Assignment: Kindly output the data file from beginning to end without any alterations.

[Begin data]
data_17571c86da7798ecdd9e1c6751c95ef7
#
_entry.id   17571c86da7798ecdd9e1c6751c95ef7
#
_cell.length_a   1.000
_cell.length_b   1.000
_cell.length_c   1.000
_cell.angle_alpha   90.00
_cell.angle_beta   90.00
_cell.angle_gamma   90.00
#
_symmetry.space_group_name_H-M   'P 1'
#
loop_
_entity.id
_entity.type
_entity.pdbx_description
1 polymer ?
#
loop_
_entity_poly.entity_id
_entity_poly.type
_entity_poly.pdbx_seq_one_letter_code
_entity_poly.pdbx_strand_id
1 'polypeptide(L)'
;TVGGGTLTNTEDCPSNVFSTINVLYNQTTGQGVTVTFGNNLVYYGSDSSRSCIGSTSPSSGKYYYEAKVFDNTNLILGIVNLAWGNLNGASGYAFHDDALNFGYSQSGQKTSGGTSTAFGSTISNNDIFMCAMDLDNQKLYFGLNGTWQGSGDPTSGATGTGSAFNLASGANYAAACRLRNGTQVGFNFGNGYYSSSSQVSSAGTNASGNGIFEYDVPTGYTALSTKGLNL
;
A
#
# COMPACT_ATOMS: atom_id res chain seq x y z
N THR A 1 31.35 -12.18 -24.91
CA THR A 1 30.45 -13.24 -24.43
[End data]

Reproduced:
data_17571c86da7798ecdd9e1c6751c95ef7
#
_entry.id   17571c86da7798ecdd9e1c6751c95ef7
#
_cell.length_a   1.000
_cell.length_b   1.000
_cell.length_c   1.000
_cell.angle_alpha   90.00
_cell.angle_beta   90.00
_cell.angle_gamma   90.00
#
_symmetry.space_group_name_H-M   'P 1'
#
loop_
_entity.id
_entity.type
_entity.pdbx_description
1 polymer ?
#
loop_
_entity_poly.entity_id
_entity_poly.type
_entity_poly.pdbx_seq_one_letter_code
_entity_poly.pdbx_strand_id
1 'polypeptide(L)'
;TVGGGTLTNTEDCPSNVFSTINVLYNQTTGQGVTVTFGNNLVYYGSDSSRSCIGSTSPSSGKYYYEAKVFDNTNLILGIVNLAWGNLNGASGYAFHDDALNFGYSQSGQKTSGGTSTAFGSTISNNDIFMCAMDLDNQKLYFGLNGTWQGSGDPTSGATGTGSAFNLASGANYAAACRLRNGTQVGFNFGNGYYSSSSQVSSAGTNASGNGIFEYDVPTGYTALSTKGLNL
;
A
#
# COMPACT_ATOMS: atom_id res chain seq x y z
N THR A 1 31.35 -12.18 -24.91
CA THR A 1 30.45 -13.24 -24.43